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[1, NaN, NaN]


Adding some more unnecessary text here to make this question "meet SO quality standards", whatever that means.

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marked as duplicate by apsillers javascript Dec 3 '14 at 15:21

This question has been asked before and already has an answer. If those answers do not fully address your question, please ask a new question.

3 Answers 3

.map calls parseInt() with two parameters - the value, and the array index:

parseInt('1', 0); // OK - gives 1
parseInt('2', 1); // FAIL - 1 isn't a legal radix
parseInt('3', 2); // FAIL - 3 isn't legal in base 2 
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Thanks! Yet another javascript gotcha. – georg Dec 21 '11 at 18:45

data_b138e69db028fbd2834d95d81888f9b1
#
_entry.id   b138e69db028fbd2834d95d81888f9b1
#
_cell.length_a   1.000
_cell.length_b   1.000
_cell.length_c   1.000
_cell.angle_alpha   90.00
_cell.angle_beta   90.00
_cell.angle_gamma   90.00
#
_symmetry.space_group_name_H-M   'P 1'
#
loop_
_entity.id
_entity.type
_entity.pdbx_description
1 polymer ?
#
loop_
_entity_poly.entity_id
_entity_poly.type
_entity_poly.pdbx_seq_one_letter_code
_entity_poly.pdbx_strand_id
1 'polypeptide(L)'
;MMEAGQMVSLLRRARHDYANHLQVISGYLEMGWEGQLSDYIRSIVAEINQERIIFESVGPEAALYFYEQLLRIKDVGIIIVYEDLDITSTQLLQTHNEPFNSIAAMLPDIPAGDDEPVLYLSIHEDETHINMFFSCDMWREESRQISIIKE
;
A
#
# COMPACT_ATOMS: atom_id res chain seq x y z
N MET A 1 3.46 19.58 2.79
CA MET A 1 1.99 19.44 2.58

it's only a gotcha if you don't read the manual... – Alnitak Dec 21 '11 at 18:54
a documented gotcha, aka counter-intuitive behavior, is still a gotcha. Have a read: – georg Dec 21 '11 at 19:02

.map calls parseInt() with three parameters - the value, the array index and the whole array instance.

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up vote 2 down vote accepted

This is discussed in much detail here: Proposed solutions to this problem, along with the obvious { return parseInt(e, 10)})

also include the Number constructor:

or a solution based on partial application (see for more):

Function.prototype.partial = function(/*args*/) {
    var a = [], 0), f = this;
    return function() {
        var b = [], 0);
        return f.apply(this, {
            return e === undefined ? b.shift() : e;

["1", "2", "08"].map(parseInt.partial(undefined, 10))
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